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A Vote (excerpt)

Abraham Cowley 1618 (London) – 1667 (London)

...
  This only grant me: that my means may lie
  Too low for envy, for contempt too high.
  Some honour I would have,
  Not from great deeds, but good alone;
  Th' ignote are better than ill-known,
  Rumour can ope the grave.
  Acquaintance I would hug, but when 't depends
  Not from the number, but the choice of friends.

  Books should, not bus'ness, entertain the light,
  And sleep, as undisturb'd as death, the night.
  My house a cottage, more
  Than palace, and should fitting be
  For all my use, no luxury.
  My garden painted o'er
  With Nature's hand, not Art's, and pleasures yield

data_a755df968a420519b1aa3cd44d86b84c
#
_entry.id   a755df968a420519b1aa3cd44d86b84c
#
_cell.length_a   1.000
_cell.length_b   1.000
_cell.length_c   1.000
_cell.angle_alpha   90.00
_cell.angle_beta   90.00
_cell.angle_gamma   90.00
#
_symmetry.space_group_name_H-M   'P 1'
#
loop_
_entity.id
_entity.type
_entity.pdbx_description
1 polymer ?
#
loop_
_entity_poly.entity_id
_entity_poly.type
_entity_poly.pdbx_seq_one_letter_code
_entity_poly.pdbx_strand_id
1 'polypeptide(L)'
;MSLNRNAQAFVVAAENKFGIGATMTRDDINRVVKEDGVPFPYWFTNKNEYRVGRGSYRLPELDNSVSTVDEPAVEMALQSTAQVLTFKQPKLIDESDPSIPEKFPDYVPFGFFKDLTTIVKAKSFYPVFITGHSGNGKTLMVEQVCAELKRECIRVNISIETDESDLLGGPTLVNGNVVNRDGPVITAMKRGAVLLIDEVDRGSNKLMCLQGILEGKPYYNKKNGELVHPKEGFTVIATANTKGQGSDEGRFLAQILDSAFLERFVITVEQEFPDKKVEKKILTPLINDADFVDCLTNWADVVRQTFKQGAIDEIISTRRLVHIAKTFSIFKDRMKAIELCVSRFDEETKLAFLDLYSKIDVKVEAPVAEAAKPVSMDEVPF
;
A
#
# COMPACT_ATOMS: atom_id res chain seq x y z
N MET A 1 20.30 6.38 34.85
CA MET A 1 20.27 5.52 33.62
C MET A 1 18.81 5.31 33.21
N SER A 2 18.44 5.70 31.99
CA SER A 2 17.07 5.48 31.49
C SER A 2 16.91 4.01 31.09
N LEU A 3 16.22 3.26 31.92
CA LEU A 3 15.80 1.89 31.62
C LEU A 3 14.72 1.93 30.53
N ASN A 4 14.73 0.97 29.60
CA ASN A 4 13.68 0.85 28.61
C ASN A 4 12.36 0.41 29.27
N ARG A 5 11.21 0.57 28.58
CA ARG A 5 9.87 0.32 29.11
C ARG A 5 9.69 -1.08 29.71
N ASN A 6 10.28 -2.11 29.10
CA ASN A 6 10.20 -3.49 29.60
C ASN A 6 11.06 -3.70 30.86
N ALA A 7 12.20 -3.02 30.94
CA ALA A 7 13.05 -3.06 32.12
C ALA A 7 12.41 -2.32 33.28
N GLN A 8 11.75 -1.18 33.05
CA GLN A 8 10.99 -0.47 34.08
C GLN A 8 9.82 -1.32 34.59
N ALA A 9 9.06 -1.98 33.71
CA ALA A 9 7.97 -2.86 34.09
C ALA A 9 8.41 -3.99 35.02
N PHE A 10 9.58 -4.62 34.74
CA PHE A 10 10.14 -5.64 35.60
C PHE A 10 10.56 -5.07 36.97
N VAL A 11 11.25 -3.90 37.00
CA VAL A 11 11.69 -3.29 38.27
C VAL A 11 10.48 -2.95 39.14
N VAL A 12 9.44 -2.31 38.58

Horace might envy in his Sabine field.

  Thus would I double my life's fading space,
  For he that runs it well, twice runs his race.
  And in this true delight,
  These unbought sports and happy state
  I would not fear, nor wish my fate,
  But boldly say each night,
  To-morrow let my sun his beams display,
  Or in clouds hide them; I have liv'd to-day.

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Submitted on May 13, 2011

52 sec read
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Abraham Cowley

Abraham Cowley was an English poet born in the City of London late in 1618. He was one of the leading English poets of the 17th century, with 14 printings of his Works published between 1668 and 1721. more…

All Abraham Cowley poems | Abraham Cowley Books

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